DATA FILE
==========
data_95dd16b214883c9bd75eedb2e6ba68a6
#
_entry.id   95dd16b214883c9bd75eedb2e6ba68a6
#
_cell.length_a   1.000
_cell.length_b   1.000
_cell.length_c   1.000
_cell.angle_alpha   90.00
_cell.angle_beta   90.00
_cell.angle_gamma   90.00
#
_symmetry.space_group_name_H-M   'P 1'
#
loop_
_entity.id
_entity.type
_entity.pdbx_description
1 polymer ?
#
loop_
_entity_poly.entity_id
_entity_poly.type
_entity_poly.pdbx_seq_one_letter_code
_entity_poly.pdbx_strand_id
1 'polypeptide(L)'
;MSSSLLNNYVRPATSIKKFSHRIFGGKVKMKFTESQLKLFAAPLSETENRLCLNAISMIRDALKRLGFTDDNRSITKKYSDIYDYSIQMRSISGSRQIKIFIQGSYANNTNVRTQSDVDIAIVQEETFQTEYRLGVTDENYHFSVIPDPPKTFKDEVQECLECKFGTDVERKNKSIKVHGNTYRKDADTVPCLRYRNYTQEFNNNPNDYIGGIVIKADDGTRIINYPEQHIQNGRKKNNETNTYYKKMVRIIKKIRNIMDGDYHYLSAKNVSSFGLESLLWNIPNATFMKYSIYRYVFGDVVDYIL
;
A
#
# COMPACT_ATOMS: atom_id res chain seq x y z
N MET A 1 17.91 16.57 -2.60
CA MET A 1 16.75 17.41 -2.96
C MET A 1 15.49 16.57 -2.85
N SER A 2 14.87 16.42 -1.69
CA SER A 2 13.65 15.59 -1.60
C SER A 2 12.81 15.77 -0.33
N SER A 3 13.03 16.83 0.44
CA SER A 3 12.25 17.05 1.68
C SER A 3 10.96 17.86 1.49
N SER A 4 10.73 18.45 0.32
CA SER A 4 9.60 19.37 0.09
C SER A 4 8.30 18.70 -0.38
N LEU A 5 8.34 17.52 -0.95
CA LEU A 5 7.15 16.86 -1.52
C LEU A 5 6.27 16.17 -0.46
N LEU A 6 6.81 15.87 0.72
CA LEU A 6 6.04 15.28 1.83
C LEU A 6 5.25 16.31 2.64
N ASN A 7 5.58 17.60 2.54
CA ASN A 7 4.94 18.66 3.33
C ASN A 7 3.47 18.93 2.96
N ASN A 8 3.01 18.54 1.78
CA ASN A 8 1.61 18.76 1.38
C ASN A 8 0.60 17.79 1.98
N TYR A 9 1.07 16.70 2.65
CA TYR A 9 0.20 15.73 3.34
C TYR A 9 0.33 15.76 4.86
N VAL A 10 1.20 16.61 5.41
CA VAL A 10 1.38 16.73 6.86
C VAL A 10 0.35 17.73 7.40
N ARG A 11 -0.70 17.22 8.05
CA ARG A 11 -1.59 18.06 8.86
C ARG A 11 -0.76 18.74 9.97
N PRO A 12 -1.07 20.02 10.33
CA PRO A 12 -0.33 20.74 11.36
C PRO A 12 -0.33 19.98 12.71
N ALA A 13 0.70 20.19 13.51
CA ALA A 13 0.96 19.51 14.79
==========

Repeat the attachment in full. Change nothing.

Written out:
data_95dd16b214883c9bd75eedb2e6ba68a6
#
_entry.id   95dd16b214883c9bd75eedb2e6ba68a6
#
_cell.length_a   1.000
_cell.length_b   1.000
_cell.length_c   1.000
_cell.angle_alpha   90.00
_cell.angle_beta   90.00
_cell.angle_gamma   90.00
#
_symmetry.space_group_name_H-M   'P 1'
#
loop_
_entity.id
_entity.type
_entity.pdbx_description
1 polymer ?
#
loop_
_entity_poly.entity_id
_entity_poly.type
_entity_poly.pdbx_seq_one_letter_code
_entity_poly.pdbx_strand_id
1 'polypeptide(L)'
;MSSSLLNNYVRPATSIKKFSHRIFGGKVKMKFTESQLKLFAAPLSETENRLCLNAISMIRDALKRLGFTDDNRSITKKYSDIYDYSIQMRSISGSRQIKIFIQGSYANNTNVRTQSDVDIAIVQEETFQTEYRLGVTDENYHFSVIPDPPKTFKDEVQECLECKFGTDVERKNKSIKVHGNTYRKDADTVPCLRYRNYTQEFNNNPNDYIGGIVIKADDGTRIINYPEQHIQNGRKKNNETNTYYKKMVRIIKKIRNIMDGDYHYLSAKNVSSFGLESLLWNIPNATFMKYSIYRYVFGDVVDYIL
;
A
#
# COMPACT_ATOMS: atom_id res chain seq x y z
N MET A 1 17.91 16.57 -2.60
CA MET A 1 16.75 17.41 -2.96
C MET A 1 15.49 16.57 -2.85
N SER A 2 14.87 16.42 -1.69
CA SER A 2 13.65 15.59 -1.60
C SER A 2 12.81 15.77 -0.33
N SER A 3 13.03 16.83 0.44
CA SER A 3 12.25 17.05 1.68
C SER A 3 10.96 17.86 1.49
N SER A 4 10.73 18.45 0.32
CA SER A 4 9.60 19.37 0.09
C SER A 4 8.30 18.70 -0.38
N LEU A 5 8.34 17.52 -0.95
CA LEU A 5 7.15 16.86 -1.52
C LEU A 5 6.27 16.17 -0.46
N LEU A 6 6.81 15.87 0.72
CA LEU A 6 6.04 15.28 1.83
C LEU A 6 5.25 16.31 2.64
N ASN A 7 5.58 17.60 2.54
CA ASN A 7 4.94 18.66 3.33
C ASN A 7 3.47 18.93 2.96
N ASN A 8 3.01 18.54 1.78
CA ASN A 8 1.61 18.76 1.38
C ASN A 8 0.60 17.79 1.98
N TYR A 9 1.07 16.70 2.65
CA TYR A 9 0.20 15.73 3.34
C TYR A 9 0.33 15.76 4.86
N VAL A 10 1.20 16.61 5.41
CA VAL A 10 1.38 16.73 6.86
C VAL A 10 0.35 17.73 7.40
N ARG A 11 -0.70 17.22 8.05
CA ARG A 11 -1.59 18.06 8.86
C ARG A 11 -0.76 18.74 9.97
N PRO A 12 -1.07 20.02 10.33
CA PRO A 12 -0.33 20.74 11.36
C PRO A 12 -0.33 19.98 12.71
N ALA A 13 0.70 20.19 13.51
CA ALA A 13 0.96 19.51 14.79